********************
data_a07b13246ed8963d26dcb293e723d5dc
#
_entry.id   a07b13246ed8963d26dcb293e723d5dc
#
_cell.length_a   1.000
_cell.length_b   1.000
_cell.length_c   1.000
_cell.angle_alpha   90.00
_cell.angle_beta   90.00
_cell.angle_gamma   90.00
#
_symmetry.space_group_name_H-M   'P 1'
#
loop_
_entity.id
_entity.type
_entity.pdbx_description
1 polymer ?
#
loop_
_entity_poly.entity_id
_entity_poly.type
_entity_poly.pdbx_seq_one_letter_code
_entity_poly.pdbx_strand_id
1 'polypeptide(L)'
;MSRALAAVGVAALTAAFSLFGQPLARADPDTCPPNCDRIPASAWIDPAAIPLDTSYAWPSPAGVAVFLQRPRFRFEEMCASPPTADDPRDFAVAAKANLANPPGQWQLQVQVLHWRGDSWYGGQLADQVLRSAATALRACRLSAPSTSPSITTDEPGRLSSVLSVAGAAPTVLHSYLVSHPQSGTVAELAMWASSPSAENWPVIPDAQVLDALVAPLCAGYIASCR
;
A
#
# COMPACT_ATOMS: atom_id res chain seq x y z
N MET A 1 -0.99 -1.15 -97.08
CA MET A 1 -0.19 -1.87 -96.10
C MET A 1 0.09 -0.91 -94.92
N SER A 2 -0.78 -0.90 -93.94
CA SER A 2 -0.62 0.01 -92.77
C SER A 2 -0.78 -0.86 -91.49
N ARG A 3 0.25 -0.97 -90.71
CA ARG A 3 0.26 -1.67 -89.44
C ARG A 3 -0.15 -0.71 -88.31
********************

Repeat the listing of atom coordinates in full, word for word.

data_a07b13246ed8963d26dcb293e723d5dc
#
_entry.id   a07b13246ed8963d26dcb293e723d5dc
#
_cell.length_a   1.000
_cell.length_b   1.000
_cell.length_c   1.000
_cell.angle_alpha   90.00
_cell.angle_beta   90.00
_cell.angle_gamma   90.00
#
_symmetry.space_group_name_H-M   'P 1'
#
loop_
_entity.id
_entity.type
_entity.pdbx_description
1 polymer ?
#
loop_
_entity_poly.entity_id
_entity_poly.type
_entity_poly.pdbx_seq_one_letter_code
_entity_poly.pdbx_strand_id
1 'polypeptide(L)'
;MSRALAAVGVAALTAAFSLFGQPLARADPDTCPPNCDRIPASAWIDPAAIPLDTSYAWPSPAGVAVFLQRPRFRFEEMCASPPTADDPRDFAVAAKANLANPPGQWQLQVQVLHWRGDSWYGGQLADQVLRSAATALRACRLSAPSTSPSITTDEPGRLSSVLSVAGAAPTVLHSYLVSHPQSGTVAELAMWASSPSAENWPVIPDAQVLDALVAPLCAGYIASCR
;
A
#
# COMPACT_ATOMS: atom_id res chain seq x y z
N MET A 1 -0.99 -1.15 -97.08
CA MET A 1 -0.19 -1.87 -96.10
C MET A 1 0.09 -0.91 -94.92
N SER A 2 -0.78 -0.90 -93.94
CA SER A 2 -0.62 0.01 -92.77
C SER A 2 -0.78 -0.86 -91.49
N ARG A 3 0.25 -0.97 -90.71
CA ARG A 3 0.26 -1.67 -89.44
C ARG A 3 -0.15 -0.71 -88.31